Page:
Probably not too much cause for shame. The dollarization was back in early 2000, and followed a variety of currency chaos(likely why they went with USD. Given the choice a state usually prefers a currency that it has central bank influence over, and rights to mint; but if your indigenous currency is sufficiently unstable your choice is between a currency over which you exert only theoretical control and a currency over which you exert no control that doesn't behave as erratically).

    • It's really pretty weird there. You pay in dollars, but a lot of your change will be in old Ecuadorian coins. Also, there isn't a lot of change, especially outside of the big cities. I remember one night in a little town in the Andes where two of us were trying to buy enough stuff so that we could use a $20 bill. The store only had about $8 in change, and everything was so darn cheap that it felt like we had to buy up half the store.

      If you do go to Ecuador, bring lots of $5 bills. You will be their king...

  • by cl3v3r (3775089) on Wednesday August 06, 2014 @07:19PM (#47618327)

    Because, of course, every last man, woman, and child in Ecuador has a PC or other digital currency device, right?

    Ignoring the red herring of "digital", this is a bankrupt country trying to build a fiat currency that nobody is going to trust.

    • How can they not have PCs when their country, as a whole, is on /. ?
    • Because, of course, every last man, woman, and child in Ecuador has a PC or other digital currency device, right?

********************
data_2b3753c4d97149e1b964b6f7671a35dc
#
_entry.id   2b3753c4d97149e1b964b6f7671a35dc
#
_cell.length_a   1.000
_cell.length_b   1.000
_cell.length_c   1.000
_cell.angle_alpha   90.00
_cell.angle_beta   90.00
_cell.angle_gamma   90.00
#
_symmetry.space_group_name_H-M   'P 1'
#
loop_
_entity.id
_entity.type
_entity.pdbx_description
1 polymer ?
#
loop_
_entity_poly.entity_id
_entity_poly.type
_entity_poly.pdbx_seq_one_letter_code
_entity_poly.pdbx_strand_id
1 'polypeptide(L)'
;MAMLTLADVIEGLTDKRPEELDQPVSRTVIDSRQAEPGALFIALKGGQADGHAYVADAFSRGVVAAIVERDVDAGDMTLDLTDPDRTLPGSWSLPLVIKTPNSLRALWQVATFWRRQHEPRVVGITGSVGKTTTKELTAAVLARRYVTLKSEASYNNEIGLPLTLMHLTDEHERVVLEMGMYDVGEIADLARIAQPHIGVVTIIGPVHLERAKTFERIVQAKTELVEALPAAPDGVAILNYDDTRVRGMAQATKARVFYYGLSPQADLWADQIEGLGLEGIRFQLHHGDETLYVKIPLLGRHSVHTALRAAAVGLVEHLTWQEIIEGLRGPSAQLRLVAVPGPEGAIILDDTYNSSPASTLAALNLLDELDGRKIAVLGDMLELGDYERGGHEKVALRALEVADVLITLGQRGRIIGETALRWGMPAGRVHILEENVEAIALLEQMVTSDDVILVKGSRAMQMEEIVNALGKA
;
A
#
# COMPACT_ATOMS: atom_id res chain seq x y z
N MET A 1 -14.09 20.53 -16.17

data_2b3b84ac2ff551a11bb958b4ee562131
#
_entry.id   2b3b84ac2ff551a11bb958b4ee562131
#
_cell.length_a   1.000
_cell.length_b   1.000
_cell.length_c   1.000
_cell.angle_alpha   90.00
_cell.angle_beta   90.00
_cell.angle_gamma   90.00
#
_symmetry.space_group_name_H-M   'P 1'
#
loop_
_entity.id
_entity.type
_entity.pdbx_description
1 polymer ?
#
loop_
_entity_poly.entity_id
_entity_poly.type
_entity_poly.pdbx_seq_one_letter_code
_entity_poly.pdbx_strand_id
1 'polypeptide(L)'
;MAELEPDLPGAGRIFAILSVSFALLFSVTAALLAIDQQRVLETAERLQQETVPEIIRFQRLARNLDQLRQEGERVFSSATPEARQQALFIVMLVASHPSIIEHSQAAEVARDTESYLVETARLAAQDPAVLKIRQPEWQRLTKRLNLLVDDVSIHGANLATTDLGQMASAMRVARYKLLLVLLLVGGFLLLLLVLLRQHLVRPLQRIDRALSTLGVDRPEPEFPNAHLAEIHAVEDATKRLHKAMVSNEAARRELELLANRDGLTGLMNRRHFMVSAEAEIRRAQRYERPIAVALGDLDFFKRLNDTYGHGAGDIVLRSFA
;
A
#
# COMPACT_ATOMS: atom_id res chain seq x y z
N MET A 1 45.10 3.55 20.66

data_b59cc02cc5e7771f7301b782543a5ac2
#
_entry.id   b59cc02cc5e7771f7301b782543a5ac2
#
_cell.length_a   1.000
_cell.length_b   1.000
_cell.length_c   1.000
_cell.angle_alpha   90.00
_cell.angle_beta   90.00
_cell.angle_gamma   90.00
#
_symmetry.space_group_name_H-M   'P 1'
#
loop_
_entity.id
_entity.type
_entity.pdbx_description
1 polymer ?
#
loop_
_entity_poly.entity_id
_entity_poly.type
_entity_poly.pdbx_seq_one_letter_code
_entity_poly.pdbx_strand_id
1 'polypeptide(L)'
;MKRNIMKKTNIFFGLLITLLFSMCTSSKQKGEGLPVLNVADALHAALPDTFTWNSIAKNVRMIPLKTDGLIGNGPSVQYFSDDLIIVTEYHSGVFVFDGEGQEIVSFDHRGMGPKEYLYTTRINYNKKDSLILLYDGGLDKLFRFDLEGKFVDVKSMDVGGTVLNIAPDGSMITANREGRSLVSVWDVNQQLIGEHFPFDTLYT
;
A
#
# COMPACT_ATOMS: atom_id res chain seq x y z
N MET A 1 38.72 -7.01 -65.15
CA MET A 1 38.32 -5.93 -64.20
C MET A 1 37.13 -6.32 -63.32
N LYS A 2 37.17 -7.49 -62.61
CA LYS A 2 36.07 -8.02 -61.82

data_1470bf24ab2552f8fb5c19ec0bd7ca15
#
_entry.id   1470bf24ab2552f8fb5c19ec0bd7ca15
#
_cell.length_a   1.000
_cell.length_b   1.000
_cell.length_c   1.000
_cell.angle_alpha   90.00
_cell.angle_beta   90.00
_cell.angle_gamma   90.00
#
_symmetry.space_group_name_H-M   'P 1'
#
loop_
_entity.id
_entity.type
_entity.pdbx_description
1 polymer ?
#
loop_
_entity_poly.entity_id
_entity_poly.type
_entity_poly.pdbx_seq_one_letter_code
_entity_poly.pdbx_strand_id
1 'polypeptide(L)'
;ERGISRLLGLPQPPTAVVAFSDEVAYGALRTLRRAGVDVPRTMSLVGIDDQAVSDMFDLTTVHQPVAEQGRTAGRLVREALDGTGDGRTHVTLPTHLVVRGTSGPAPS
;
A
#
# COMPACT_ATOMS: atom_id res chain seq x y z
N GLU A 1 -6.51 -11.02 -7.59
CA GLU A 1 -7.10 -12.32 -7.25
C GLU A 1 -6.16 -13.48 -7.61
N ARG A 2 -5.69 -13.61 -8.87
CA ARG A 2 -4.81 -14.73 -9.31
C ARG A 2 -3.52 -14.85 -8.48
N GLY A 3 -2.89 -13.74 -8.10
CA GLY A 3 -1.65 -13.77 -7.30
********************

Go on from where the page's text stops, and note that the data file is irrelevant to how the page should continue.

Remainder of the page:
Ignoring the red herring of "digital", this is a bankrupt country trying to build a fiat currency that nobody is going to trust.

      If they attempt to emphasize the 'currency' part, with all the success of a country that dollarized because its existing currency was having serious issues, the whole effort will likely either drown without a ripple or somehow end up making a hedge fund with a taste for high risk investments and exotic international litigation quite rich; but it's actually less implausible if they go light on the 'currency' bit and work on the 'digital'.

      Attempting to float a 'currency' that isn't so larded with export co

      • by dbIII (701233) on Wednesday August 06, 2014 @09:11PM (#47619087)
        It looks to me as if it's just about printing less banknotes and using phones etc as electronic wallets. It's nothing like bitcoin. It's more like what some banks are starting to do with payment apps on phones, only instead of having backend mechanisms in the bank to make sure the dollars are there it's about having identifiers on the currency so it can be checked for legitimacy.